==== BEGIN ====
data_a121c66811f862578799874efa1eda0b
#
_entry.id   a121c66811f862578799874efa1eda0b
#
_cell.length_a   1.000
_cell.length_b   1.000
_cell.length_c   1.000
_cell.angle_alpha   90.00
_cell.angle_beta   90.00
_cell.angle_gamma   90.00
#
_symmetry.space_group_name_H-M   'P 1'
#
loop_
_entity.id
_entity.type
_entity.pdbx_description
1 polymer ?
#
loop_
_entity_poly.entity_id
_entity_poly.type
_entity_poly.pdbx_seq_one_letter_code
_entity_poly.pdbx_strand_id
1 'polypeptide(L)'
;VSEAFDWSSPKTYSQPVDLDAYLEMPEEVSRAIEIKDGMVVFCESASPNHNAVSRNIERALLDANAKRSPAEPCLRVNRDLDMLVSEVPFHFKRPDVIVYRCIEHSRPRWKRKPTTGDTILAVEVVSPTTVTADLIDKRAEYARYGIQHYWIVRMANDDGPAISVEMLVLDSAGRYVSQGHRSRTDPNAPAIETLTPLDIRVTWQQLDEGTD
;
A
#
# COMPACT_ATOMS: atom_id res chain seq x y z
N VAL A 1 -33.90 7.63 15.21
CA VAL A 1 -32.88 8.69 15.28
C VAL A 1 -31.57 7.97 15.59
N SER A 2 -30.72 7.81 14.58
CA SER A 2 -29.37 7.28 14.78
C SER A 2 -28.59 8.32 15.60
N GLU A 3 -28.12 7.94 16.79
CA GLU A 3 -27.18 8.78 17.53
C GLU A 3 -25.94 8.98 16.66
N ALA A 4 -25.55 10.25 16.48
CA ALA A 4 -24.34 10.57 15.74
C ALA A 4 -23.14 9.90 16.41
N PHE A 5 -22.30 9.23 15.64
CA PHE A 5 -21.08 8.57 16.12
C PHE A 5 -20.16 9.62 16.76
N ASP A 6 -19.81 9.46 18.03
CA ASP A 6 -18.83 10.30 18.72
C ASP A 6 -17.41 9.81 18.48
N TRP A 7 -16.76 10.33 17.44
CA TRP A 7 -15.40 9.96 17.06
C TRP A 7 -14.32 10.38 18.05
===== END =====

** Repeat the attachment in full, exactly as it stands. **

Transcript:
data_a121c66811f862578799874efa1eda0b
#
_entry.id   a121c66811f862578799874efa1eda0b
#
_cell.length_a   1.000
_cell.length_b   1.000
_cell.length_c   1.000
_cell.angle_alpha   90.00
_cell.angle_beta   90.00
_cell.angle_gamma   90.00
#
_symmetry.space_group_name_H-M   'P 1'
#
loop_
_entity.id
_entity.type
_entity.pdbx_description
1 polymer ?
#
loop_
_entity_poly.entity_id
_entity_poly.type
_entity_poly.pdbx_seq_one_letter_code
_entity_poly.pdbx_strand_id
1 'polypeptide(L)'
;VSEAFDWSSPKTYSQPVDLDAYLEMPEEVSRAIEIKDGMVVFCESASPNHNAVSRNIERALLDANAKRSPAEPCLRVNRDLDMLVSEVPFHFKRPDVIVYRCIEHSRPRWKRKPTTGDTILAVEVVSPTTVTADLIDKRAEYARYGIQHYWIVRMANDDGPAISVEMLVLDSAGRYVSQGHRSRTDPNAPAIETLTPLDIRVTWQQLDEGTD
;
A
#
# COMPACT_ATOMS: atom_id res chain seq x y z
N VAL A 1 -33.90 7.63 15.21
CA VAL A 1 -32.88 8.69 15.28
C VAL A 1 -31.57 7.97 15.59
N SER A 2 -30.72 7.81 14.58
CA SER A 2 -29.37 7.28 14.78
C SER A 2 -28.59 8.32 15.60
N GLU A 3 -28.12 7.94 16.79
CA GLU A 3 -27.18 8.78 17.53
C GLU A 3 -25.94 8.98 16.66
N ALA A 4 -25.55 10.25 16.48
CA ALA A 4 -24.34 10.57 15.74
C ALA A 4 -23.14 9.90 16.41
N PHE A 5 -22.30 9.23 15.64
CA PHE A 5 -21.08 8.57 16.12
C PHE A 5 -20.16 9.62 16.76
N ASP A 6 -19.81 9.46 18.03
CA ASP A 6 -18.83 10.30 18.72
C ASP A 6 -17.41 9.81 18.48
N TRP A 7 -16.76 10.33 17.44
CA TRP A 7 -15.40 9.96 17.06
C TRP A 7 -14.32 10.38 18.05